5] Click on Visualize > Map. Your polygons should appear in a mashup using Google Maps, select ‘Satellite’ top right to see the true terrain. You will notice they are a default red at present. To create a simple thematic map we will apply a palette to the polygons colouring them a different colour depending on the percentage cover entered in GEarth.

6] Click on Visualize > Table to switch back to table view. Select Edit (on the menu bar) > Modify Columns > description > Type > Number > Save. This changes the percentages you entered in the GEarth description balloons from text to numeric values and you will see the description column right justify itself as a result.

7] Switch back to map view, now select Configure Styles (on the top of
the map) > Polygons, Fill colour > Buckets

Click the Radio button and on the pull down menu select 5 buckets. Select Column > description.
8] By default you have been given equal sized buckets (20% each), change them if you want. You should change the colours in the pull down menus on the right of the dialogue box to something appropriate. Click Save to apply this palette.

You should now see your palette displayed.

9] Now you have set up your VGI system, add others to the fusion table (share button top right of your fusion table web page > choose collaborators who can edit).

10] Get your volunteers to complete step [1] then access the fusion table and choose File > Import more rows to upload their own polygons.

Viola! A basic VGI system.

Wednesday, March 2, 2011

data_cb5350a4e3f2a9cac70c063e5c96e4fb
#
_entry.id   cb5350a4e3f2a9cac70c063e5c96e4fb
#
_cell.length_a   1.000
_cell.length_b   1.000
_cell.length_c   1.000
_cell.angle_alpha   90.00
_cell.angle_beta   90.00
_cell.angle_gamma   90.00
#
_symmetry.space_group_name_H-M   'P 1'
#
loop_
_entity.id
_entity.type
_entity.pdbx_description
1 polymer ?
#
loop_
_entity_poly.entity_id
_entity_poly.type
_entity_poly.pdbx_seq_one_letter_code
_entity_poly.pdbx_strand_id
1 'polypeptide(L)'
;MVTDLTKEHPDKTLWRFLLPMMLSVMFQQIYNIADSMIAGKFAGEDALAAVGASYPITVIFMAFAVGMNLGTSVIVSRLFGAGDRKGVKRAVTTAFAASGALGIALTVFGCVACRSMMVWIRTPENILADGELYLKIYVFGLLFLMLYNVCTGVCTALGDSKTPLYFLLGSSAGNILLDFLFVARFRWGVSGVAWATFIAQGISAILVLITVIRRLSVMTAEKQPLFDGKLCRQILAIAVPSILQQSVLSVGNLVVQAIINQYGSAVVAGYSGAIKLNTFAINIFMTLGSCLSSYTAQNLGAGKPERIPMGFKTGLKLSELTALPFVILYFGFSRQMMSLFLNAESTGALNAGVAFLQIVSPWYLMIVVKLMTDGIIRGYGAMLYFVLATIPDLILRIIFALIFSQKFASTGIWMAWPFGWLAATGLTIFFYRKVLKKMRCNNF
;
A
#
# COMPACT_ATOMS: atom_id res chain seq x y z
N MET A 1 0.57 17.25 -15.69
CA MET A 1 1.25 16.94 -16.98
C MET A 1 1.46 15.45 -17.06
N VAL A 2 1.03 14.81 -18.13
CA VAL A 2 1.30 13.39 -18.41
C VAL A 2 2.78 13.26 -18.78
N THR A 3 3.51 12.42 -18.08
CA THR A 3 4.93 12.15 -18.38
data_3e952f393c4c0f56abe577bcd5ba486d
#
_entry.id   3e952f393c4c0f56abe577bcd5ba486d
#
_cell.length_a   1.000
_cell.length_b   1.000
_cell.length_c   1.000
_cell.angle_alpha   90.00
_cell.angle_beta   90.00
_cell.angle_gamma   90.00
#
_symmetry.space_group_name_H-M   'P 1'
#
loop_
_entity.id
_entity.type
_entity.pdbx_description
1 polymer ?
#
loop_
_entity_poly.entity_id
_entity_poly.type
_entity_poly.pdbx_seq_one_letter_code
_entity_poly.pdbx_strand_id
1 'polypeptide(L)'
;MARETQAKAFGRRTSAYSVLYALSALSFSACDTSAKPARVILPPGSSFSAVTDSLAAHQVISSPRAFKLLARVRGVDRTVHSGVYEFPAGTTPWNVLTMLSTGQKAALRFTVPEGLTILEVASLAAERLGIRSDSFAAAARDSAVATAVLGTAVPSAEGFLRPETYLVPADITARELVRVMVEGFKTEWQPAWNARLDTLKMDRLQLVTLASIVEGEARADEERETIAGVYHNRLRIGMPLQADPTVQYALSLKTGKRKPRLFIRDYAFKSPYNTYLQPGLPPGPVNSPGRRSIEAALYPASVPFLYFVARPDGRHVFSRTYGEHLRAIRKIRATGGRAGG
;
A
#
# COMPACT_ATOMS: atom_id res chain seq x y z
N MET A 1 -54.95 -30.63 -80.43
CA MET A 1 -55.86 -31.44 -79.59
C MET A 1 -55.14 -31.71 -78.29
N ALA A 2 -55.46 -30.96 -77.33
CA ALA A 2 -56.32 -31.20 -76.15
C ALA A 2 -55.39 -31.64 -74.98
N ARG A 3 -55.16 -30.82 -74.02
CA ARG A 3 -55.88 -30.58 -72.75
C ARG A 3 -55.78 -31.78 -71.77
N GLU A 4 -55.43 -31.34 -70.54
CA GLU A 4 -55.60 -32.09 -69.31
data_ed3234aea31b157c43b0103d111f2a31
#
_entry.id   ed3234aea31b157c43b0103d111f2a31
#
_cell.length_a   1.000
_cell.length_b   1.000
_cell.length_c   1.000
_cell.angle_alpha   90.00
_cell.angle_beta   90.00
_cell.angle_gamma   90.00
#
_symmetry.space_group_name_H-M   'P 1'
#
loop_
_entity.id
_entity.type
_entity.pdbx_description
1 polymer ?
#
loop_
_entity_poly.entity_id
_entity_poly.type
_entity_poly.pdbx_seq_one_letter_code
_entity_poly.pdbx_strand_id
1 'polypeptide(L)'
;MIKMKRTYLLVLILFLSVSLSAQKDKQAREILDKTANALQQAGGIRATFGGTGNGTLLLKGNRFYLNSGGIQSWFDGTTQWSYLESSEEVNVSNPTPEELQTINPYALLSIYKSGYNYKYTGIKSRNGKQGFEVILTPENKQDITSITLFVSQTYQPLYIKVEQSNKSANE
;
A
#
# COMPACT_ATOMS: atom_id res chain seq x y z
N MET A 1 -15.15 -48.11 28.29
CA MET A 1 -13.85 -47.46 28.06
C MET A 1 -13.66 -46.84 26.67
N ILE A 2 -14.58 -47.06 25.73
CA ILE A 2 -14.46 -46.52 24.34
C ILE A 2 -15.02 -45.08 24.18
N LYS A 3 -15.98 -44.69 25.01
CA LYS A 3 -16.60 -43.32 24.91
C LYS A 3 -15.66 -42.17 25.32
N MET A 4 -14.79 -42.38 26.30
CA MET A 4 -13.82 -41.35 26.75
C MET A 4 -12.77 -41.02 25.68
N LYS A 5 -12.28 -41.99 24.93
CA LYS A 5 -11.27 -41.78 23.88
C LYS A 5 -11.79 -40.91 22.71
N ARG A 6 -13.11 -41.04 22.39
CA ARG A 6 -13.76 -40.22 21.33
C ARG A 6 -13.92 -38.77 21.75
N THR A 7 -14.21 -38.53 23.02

NeoCartography Commision and New Design Blog

A couple of developments passed through my inbox this week with the encouraging news that there a growing number of us interested in GeoWeb Usability or NeoCartography:

Linking neo-geographers and cartographers: Steve Chilton (who I interviewed on this blog in 2007 ) is the nominated chair of a proposed International Cartographers Association Commission on NeoCartography. The basic idea is to foster links between the communities of cartography and neogeography, I've just emailed Steve to add my own support as its clear to me that both communities have much to learn from one another.

An Italian Map Design Blog: Giacomo Andreucci from Bologna University emailed me to tell me he enjoys this blog (thanks) , has launched a new maps design blog and that he has produced his own variation of my (old!) list of 10 worst design errors . He has also produced a book which I can't comment on as its in Italian but he tells me he starts it with his own 10 design errors.